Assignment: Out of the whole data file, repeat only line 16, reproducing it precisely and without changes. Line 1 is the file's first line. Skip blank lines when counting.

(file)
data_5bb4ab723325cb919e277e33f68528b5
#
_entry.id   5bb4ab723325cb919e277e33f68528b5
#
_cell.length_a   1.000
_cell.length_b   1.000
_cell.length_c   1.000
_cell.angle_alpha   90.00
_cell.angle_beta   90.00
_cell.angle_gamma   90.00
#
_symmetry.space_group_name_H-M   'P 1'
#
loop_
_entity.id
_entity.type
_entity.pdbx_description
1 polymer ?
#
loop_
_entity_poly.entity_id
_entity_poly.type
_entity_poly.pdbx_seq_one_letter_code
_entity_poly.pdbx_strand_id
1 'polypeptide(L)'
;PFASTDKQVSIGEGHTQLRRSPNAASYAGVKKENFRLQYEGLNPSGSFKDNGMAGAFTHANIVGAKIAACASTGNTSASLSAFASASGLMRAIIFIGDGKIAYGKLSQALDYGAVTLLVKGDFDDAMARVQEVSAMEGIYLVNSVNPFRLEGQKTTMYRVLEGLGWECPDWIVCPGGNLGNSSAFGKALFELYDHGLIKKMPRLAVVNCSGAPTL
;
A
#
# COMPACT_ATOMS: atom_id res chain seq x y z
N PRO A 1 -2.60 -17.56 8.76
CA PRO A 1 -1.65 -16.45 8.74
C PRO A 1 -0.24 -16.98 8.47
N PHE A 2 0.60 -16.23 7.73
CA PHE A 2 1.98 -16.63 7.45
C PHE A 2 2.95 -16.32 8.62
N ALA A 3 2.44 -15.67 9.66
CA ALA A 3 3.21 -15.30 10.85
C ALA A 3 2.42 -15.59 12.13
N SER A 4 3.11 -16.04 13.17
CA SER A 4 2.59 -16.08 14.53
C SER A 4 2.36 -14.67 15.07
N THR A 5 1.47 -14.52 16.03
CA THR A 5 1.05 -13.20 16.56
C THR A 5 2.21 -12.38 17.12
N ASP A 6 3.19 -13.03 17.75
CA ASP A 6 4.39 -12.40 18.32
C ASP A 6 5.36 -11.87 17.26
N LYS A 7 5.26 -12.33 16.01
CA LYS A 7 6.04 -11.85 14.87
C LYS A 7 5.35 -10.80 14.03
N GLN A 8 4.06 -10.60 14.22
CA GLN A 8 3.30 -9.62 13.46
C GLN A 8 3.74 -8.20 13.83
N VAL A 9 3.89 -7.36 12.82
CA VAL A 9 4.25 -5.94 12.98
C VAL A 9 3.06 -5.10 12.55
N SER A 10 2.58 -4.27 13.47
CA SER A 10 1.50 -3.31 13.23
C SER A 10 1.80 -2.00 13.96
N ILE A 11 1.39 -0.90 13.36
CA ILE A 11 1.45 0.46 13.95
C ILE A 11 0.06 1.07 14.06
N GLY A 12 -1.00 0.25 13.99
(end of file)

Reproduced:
_entity.type